In a first embodiment of the system having movement in x, y, and theta, the motive means are realized as high precision, computer controllable motors that move the sample in the x, y, and theta directions. By appropriately aligning the center of rotation with the test point on the sample, the computer or motion control firmware associated with the processing element 210 computes the x and y motions that are necessary to bring any measurement point back to its original location after it has been rotated by theta degrees. Thus, a full 360 degree rotation of any point can be achieved and the corresponding longitudinal and transverse Kerr signals can be analyzed.
Alternatively, a vector magnet system can be employed in which the sample is translated in the x and y directions and the applied magnetic field is rotated in theta; systems are known which provide a steerable applied field without requiring mechanical movement of the pole pieces or the sample itself. A processing element similar to the processing element 210 is adapted for precisely controlling the linear translations of the sample under test and the rotation of the applied field.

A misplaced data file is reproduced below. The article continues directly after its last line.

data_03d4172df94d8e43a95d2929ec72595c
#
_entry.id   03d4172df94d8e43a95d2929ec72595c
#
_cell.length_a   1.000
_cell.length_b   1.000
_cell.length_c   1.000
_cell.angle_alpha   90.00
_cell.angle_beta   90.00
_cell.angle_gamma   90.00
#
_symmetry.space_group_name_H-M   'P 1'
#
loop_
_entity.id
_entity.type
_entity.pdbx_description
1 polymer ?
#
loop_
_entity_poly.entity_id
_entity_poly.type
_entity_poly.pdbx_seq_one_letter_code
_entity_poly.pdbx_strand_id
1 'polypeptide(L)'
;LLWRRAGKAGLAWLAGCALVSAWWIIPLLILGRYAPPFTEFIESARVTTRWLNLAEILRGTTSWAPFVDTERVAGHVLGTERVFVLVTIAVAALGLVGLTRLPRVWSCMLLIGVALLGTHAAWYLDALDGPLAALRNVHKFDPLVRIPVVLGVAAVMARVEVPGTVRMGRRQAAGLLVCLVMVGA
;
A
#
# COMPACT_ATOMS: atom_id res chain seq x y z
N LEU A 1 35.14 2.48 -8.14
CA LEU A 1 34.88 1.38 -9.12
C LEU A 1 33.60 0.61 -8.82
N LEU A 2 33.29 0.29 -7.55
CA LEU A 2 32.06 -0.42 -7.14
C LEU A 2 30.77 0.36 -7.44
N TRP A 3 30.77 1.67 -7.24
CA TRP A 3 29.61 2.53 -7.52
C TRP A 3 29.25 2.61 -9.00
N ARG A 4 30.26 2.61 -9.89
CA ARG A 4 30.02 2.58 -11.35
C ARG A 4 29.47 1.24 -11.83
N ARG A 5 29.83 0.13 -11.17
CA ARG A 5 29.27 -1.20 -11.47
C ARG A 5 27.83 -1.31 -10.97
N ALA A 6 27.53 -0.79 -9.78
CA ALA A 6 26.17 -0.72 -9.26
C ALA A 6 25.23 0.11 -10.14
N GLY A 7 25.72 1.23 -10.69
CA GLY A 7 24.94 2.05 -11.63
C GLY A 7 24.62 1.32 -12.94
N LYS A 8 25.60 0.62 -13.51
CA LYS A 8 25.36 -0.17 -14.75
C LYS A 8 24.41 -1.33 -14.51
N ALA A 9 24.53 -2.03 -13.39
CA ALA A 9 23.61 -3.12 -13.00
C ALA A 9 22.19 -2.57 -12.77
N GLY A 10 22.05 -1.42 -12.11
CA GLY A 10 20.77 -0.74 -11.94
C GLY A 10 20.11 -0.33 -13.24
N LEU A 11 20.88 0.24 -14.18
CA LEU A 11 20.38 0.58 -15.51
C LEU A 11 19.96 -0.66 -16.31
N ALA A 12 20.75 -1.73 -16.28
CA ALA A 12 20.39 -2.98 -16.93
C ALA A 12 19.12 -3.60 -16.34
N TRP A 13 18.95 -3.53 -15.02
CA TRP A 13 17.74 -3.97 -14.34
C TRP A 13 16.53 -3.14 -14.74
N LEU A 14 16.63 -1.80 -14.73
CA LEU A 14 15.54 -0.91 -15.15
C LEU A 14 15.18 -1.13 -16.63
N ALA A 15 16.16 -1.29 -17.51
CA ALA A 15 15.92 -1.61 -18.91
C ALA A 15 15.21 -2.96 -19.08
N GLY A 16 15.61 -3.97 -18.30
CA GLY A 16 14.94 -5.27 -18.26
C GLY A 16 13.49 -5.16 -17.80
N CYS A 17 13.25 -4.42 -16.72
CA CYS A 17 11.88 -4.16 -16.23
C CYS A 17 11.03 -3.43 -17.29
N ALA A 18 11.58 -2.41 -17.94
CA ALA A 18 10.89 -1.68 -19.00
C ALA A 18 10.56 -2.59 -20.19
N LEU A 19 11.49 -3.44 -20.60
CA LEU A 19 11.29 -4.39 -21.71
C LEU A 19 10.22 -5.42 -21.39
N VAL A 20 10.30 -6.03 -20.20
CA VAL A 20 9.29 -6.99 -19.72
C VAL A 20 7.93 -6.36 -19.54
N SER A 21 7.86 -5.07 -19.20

A further embodiment 300 of the presently disclosed invention is illustrated in FIG. 4 which, in addition to the elements of the vector Kerr effect sensor system 100 of FIG. 2, includes a polar Faraday effect sensor system comprised of a radiation emitter 310 and detector 320 pair. As know to one skilled in the art, a Faraday detector is employed for observing changes in radiation polarization as it passes through a target material. In the present case, the observed changes will be characteristic of the response of the subject material to an applied magnetic field H. The provision of an integrated Faraday effect sensing system further enables the rapid and accurate characterization of a light-transmissive material. Control over the Faraday system may be provided independently, or may be integrated with that provided for the Kerr effect sensor systems. Such control may be provided through a direct connection or via data network. The resulting data also may be processed independently, or may be integrated into graphical or text results data for subsequent review by an operator or other data processing system.